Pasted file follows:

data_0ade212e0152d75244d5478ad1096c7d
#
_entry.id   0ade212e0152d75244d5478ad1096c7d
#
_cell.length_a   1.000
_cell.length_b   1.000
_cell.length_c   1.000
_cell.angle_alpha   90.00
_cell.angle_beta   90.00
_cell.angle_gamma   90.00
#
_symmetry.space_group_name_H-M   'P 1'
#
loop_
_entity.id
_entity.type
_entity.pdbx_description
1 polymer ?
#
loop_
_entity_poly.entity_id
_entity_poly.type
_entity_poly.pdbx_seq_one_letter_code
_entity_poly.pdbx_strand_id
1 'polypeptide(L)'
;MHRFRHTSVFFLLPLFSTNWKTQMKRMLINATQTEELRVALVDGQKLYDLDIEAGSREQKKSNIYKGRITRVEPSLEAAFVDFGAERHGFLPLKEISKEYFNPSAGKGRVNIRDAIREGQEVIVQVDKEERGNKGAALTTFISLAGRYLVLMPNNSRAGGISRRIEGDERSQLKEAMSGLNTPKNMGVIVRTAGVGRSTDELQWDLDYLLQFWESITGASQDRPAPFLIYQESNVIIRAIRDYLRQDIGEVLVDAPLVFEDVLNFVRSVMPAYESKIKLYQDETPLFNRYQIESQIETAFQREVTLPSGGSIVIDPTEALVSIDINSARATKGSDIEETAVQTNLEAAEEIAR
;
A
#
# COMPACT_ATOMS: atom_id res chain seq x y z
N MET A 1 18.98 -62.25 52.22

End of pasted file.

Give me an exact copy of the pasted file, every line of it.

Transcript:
data_0ade212e0152d75244d5478ad1096c7d
#
_entry.id   0ade212e0152d75244d5478ad1096c7d
#
_cell.length_a   1.000
_cell.length_b   1.000
_cell.length_c   1.000
_cell.angle_alpha   90.00
_cell.angle_beta   90.00
_cell.angle_gamma   90.00
#
_symmetry.space_group_name_H-M   'P 1'
#
loop_
_entity.id
_entity.type
_entity.pdbx_description
1 polymer ?
#
loop_
_entity_poly.entity_id
_entity_poly.type
_entity_poly.pdbx_seq_one_letter_code
_entity_poly.pdbx_strand_id
1 'polypeptide(L)'
;MHRFRHTSVFFLLPLFSTNWKTQMKRMLINATQTEELRVALVDGQKLYDLDIEAGSREQKKSNIYKGRITRVEPSLEAAFVDFGAERHGFLPLKEISKEYFNPSAGKGRVNIRDAIREGQEVIVQVDKEERGNKGAALTTFISLAGRYLVLMPNNSRAGGISRRIEGDERSQLKEAMSGLNTPKNMGVIVRTAGVGRSTDELQWDLDYLLQFWESITGASQDRPAPFLIYQESNVIIRAIRDYLRQDIGEVLVDAPLVFEDVLNFVRSVMPAYESKIKLYQDETPLFNRYQIESQIETAFQREVTLPSGGSIVIDPTEALVSIDINSARATKGSDIEETAVQTNLEAAEEIAR
;
A
#
# COMPACT_ATOMS: atom_id res chain seq x y z
N MET A 1 18.98 -62.25 52.22